Hercules Chemical Plant Louisiana, MO
Kelly's picture


Coming up to the Hercules Plant, whether by boat or by car, it looks like the worst of industry.  An old coal fired power plant looms in the center of the property, smoke stacks, pipes, and a weird smell roll outward from the plant.  What we found as we toured the plant and talked with our hosts was that Hercules works hard on behalf of the environment. We also learned that only some of the buildings seen from the road are part of Hercules, the rest are part of the Dyno-Nobel explosives-catalyst plant we were unable to visit.

"Do we pollute, sure we pollute," says Steve Hamilton, Technical Manager for Hercules. "But let me tell you what we've done and what we're trying to do."  Steve and his colleague, Kelly Peters, Environmental engineer hosted our Saturday morning visit to the Hercules Chemical Plant, just south of Louisiana, MO.  They took us on a driving tour of the plant facilities and answered our questions about plant operations, pollution, and environmental practices for several hours. We learned about energy recovery, zebra mussel abatement, and water discharge from the plant.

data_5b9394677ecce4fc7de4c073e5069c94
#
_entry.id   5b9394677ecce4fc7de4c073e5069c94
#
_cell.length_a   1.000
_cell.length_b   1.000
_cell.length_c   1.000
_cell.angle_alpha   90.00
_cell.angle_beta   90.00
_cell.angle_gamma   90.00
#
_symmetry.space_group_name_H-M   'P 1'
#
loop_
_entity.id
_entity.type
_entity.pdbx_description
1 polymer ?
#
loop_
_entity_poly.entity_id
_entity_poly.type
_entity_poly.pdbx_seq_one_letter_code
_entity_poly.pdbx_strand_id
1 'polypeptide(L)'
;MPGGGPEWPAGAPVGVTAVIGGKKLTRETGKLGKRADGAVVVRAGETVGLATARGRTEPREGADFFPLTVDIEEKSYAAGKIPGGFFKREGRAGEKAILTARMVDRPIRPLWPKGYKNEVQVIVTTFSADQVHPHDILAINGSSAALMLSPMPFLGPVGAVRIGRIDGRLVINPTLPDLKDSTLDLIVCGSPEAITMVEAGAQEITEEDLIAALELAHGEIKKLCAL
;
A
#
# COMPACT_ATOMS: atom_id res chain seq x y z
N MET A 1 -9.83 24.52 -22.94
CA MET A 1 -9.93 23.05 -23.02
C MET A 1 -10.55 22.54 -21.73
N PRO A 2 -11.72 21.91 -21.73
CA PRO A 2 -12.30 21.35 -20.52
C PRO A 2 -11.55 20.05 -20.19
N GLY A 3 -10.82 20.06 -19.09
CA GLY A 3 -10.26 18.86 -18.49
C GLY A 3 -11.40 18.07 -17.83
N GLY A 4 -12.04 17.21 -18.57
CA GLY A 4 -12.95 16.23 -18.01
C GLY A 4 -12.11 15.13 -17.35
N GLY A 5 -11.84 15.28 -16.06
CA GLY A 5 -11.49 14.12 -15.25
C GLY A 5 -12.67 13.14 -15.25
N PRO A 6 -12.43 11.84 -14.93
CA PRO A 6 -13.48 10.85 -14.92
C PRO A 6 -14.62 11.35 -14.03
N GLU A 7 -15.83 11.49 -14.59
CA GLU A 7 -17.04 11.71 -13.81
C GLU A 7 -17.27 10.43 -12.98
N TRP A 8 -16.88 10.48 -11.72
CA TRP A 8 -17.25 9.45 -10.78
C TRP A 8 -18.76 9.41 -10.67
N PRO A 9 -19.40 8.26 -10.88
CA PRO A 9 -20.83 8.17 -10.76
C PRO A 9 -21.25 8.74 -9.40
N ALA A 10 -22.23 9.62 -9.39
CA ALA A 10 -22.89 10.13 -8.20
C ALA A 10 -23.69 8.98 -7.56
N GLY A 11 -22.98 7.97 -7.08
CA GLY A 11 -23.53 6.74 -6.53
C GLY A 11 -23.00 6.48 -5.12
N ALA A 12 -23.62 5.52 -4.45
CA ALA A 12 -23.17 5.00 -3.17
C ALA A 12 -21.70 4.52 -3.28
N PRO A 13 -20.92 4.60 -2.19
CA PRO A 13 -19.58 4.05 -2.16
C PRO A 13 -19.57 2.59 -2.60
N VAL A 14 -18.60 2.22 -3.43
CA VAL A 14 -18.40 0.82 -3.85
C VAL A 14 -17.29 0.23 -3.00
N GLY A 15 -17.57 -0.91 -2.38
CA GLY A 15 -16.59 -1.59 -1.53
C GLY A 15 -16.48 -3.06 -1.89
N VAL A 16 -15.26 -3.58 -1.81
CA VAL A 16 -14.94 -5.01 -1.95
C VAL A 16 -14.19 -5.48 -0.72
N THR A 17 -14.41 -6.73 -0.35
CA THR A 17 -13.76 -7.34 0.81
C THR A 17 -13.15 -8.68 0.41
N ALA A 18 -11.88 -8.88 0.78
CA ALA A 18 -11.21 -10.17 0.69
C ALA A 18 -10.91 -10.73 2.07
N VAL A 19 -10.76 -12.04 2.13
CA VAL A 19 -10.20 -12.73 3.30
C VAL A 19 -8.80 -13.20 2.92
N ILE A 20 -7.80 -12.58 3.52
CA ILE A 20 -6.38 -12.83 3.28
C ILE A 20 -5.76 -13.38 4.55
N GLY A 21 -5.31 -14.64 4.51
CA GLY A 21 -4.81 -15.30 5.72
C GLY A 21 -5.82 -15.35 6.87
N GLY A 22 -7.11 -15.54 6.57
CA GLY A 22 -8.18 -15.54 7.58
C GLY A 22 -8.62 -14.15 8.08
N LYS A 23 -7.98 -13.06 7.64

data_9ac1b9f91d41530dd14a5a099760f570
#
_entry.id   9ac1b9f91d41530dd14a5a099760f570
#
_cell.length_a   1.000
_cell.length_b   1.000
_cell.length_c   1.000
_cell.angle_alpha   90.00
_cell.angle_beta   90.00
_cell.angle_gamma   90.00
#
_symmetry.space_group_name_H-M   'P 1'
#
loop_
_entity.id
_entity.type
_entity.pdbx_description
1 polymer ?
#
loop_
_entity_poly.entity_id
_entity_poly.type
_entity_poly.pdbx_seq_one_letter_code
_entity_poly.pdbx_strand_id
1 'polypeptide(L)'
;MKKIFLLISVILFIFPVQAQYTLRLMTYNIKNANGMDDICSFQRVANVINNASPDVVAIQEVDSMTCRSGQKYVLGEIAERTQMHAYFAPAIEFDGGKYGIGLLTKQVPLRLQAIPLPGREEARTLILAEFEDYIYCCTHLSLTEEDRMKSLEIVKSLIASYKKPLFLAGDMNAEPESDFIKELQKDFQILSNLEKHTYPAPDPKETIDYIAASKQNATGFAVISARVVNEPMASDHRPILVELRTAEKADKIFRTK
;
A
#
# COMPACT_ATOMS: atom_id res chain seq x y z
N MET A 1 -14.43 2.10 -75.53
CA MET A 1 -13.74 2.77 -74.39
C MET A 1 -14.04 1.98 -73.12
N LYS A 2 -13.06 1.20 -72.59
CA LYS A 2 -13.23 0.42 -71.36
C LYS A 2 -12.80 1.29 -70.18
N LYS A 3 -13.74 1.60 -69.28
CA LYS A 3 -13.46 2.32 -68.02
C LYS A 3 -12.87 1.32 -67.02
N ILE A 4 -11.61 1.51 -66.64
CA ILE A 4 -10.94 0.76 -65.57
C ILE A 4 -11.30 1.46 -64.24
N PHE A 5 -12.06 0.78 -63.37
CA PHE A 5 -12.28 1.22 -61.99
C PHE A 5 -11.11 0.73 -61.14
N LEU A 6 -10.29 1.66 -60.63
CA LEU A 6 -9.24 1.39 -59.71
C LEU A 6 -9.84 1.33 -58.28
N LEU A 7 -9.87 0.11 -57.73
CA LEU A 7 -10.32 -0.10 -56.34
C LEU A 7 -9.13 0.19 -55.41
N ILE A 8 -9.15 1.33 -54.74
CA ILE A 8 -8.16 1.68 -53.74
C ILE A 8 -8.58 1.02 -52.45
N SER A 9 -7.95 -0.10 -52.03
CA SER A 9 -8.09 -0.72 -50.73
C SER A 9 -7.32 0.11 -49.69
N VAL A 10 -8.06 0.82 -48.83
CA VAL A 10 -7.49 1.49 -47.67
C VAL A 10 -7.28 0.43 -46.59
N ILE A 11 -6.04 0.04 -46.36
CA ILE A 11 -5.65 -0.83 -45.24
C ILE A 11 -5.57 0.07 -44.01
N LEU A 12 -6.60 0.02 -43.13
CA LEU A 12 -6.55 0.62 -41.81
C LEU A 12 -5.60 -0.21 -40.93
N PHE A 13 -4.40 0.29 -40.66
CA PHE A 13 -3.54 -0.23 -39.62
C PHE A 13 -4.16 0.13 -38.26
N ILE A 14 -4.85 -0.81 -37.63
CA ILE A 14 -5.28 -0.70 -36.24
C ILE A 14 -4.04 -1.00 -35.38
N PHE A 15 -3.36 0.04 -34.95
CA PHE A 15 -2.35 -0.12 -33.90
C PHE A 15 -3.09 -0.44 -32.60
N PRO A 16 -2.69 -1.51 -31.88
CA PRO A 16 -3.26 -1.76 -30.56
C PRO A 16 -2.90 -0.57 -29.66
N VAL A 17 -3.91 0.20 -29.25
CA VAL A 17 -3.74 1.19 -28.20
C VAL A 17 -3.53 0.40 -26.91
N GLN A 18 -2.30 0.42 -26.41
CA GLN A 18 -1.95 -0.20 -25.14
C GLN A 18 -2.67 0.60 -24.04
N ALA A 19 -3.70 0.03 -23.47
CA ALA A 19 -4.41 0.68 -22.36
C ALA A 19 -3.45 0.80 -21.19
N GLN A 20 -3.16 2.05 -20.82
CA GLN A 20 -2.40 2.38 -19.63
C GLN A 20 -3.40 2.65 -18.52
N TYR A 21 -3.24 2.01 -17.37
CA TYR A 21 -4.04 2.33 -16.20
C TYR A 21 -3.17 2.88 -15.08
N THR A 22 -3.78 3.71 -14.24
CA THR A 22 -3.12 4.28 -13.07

ENERGY RECOVERY: The worst source of pollution on the premises was the World War II era coal fired power plant. Mr. Hamilton has been working to replace this old plant with a new trash-to-energy heat source for the production of steam. Of course, the chief impediment to making this, or any, conversion is the economy.


We left very impressed with the energy, commitment and environmental concern Steve, Kelly, and the Hercules Corporation bring to the work they do.


Wyatt Meyers, 14, served as boat guard and town ambassador during our visit.  Though the boats were safe under Wyatt's watchful eye, unfortunately he did not catch any fish.  His earnings will go toward a set of truck tires.

Hercules and Dyno-Nobel Plants seen from Hwy. 79

Pulling in to Buffalo Creek
Two miles downriver from the Louisiana Boathouse, Buffalo creek leads into the plant property.

Group shot before moving on.